Mr Kajwang’s secretary was summoned on Monday and grilled for about two hours. His personal assistant, Mr C.A. Onyango, who deals with Immigration matters, has also been summoned to Integrity Centre, the KACC headquarters, for questioning over reports that some foreigners allegedly paid their way into the country.

Sources close to the investigations told the Nation that Mr Onyango would have been questioned by the anti-corruption team on Tuesday but the session was postponed to Thursday. The sources further said that the minister was likely to be summoned should junior officers at the Immigration ministry mention him adversely.

Detectives are also investigating other people outside the Immigration department who are accused of acting on behalf of Government officials at Nyayo House to solicit bribes from applicants.

Anti-corruption investigators have so far established that brokers, some of who are not civil servants, had access to confidential information provided to the Immigration by applicants and used it to demand bribes. Only a few Immigration officials are privy to such information – names and contacts of applicants.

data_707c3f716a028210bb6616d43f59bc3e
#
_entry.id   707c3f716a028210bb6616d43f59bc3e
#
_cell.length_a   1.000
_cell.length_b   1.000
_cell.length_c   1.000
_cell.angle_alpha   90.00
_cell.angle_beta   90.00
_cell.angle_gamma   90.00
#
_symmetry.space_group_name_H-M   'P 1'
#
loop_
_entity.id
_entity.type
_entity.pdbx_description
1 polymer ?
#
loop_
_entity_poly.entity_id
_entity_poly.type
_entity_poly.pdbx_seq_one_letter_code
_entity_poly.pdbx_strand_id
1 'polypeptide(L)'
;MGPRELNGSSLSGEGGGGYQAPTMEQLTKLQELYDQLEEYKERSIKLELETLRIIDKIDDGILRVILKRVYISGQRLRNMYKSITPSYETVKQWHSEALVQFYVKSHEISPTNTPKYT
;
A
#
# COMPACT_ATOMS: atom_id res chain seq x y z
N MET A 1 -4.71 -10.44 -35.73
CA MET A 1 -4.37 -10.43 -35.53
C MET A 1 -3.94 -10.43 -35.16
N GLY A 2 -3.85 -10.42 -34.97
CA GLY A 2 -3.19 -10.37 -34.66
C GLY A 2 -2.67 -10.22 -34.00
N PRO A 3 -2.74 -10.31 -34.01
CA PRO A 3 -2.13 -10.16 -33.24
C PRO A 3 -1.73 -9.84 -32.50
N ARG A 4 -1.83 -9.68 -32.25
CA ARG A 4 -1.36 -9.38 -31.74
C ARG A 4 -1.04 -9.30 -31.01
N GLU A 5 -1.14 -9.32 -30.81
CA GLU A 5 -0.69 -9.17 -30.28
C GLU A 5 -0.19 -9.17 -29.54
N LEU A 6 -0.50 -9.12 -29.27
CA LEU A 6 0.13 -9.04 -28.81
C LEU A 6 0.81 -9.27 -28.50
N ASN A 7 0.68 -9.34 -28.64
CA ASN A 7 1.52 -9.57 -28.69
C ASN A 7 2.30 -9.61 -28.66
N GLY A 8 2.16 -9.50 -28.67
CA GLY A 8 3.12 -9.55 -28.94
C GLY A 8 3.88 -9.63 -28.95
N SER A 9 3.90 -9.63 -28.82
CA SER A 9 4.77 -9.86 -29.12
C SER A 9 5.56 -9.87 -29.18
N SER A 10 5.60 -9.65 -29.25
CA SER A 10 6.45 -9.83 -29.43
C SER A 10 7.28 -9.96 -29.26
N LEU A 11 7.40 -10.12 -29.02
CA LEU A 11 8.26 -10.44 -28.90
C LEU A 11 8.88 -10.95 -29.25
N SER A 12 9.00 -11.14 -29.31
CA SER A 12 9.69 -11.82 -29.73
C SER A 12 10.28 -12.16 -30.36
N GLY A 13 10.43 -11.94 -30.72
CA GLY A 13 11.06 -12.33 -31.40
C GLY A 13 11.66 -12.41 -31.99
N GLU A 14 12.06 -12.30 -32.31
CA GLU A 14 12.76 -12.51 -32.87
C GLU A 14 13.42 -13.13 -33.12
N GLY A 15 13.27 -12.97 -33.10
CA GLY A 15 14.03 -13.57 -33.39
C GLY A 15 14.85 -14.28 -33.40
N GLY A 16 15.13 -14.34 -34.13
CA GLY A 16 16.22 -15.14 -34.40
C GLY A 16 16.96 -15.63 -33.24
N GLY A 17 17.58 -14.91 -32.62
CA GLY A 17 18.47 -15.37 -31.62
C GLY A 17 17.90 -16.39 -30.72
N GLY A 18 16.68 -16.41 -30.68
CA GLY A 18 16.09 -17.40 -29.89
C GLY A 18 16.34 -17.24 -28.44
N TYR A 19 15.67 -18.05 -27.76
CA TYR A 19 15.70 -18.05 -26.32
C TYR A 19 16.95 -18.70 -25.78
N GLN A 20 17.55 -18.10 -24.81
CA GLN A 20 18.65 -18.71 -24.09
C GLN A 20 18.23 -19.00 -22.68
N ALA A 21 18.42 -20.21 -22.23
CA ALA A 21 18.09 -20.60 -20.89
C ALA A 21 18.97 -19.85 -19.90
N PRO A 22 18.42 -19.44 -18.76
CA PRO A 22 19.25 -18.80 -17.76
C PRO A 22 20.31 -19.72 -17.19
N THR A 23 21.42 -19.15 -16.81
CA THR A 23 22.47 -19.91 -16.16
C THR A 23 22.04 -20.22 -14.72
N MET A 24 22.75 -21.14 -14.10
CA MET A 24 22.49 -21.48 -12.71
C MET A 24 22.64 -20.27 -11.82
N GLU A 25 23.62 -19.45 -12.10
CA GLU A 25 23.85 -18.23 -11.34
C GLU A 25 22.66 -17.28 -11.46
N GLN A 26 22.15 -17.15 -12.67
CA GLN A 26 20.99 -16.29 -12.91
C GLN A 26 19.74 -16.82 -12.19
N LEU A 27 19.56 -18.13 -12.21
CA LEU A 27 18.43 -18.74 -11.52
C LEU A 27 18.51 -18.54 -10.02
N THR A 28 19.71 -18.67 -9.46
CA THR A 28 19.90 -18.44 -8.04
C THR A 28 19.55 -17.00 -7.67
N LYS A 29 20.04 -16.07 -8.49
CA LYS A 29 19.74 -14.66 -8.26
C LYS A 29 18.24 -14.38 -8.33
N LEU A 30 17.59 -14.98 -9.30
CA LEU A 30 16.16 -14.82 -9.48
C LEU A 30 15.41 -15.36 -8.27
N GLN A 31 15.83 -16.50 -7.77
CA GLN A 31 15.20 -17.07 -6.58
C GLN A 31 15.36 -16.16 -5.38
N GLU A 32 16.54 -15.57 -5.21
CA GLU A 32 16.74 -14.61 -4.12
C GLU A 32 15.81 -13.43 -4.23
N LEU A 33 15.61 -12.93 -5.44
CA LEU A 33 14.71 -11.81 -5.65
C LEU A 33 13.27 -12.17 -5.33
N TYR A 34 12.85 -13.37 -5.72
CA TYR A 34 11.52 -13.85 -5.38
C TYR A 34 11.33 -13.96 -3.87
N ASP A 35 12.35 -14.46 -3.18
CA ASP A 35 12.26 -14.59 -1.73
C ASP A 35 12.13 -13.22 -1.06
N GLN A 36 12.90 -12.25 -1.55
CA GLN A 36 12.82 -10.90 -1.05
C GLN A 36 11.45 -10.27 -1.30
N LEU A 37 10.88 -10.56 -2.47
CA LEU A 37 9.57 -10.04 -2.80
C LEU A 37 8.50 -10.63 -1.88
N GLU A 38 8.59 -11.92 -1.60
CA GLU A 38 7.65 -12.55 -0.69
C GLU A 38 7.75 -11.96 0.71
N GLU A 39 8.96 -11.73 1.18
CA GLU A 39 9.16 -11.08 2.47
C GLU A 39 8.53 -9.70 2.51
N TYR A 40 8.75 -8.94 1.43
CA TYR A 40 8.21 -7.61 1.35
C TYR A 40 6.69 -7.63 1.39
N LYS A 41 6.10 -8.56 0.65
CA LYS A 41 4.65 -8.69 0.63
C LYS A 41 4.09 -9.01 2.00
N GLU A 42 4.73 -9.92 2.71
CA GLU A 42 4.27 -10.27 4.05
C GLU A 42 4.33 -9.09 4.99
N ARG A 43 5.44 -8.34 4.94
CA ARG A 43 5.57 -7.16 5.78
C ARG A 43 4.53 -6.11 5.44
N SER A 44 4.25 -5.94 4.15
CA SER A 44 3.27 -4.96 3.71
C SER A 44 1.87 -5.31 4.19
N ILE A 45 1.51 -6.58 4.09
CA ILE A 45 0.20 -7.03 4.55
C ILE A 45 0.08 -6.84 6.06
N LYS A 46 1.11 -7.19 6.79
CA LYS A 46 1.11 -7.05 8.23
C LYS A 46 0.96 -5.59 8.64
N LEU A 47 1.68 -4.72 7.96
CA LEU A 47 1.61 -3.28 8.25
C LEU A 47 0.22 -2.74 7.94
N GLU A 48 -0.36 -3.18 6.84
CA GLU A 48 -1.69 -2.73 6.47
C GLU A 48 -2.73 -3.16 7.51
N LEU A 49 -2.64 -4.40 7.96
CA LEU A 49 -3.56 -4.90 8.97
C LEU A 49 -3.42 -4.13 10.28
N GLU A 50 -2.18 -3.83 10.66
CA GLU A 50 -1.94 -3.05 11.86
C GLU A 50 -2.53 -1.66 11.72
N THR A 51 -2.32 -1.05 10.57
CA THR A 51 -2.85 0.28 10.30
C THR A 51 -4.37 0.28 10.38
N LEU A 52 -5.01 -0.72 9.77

Last week, the Kenya Anti-Corruption Commission wrote to Mr Kisombe asking him to advise the minister’s personal assistant and secretary that they were required at Integrity Centre over the ongoing investigation.

The investigations were sparked by the arrest of a suspect on July 2. The suspect had in his possession an original work permit and was arrested as he exchanged it for Sh120,000 with a businessman who had applied to have an Indian citizen allowed to work for him in Kenya.

Investigations showed the broker had direct links to Immigration offices. Detectives are pursuing more clues before either arresting or prosecuting the corrupt officials.

Colossal sums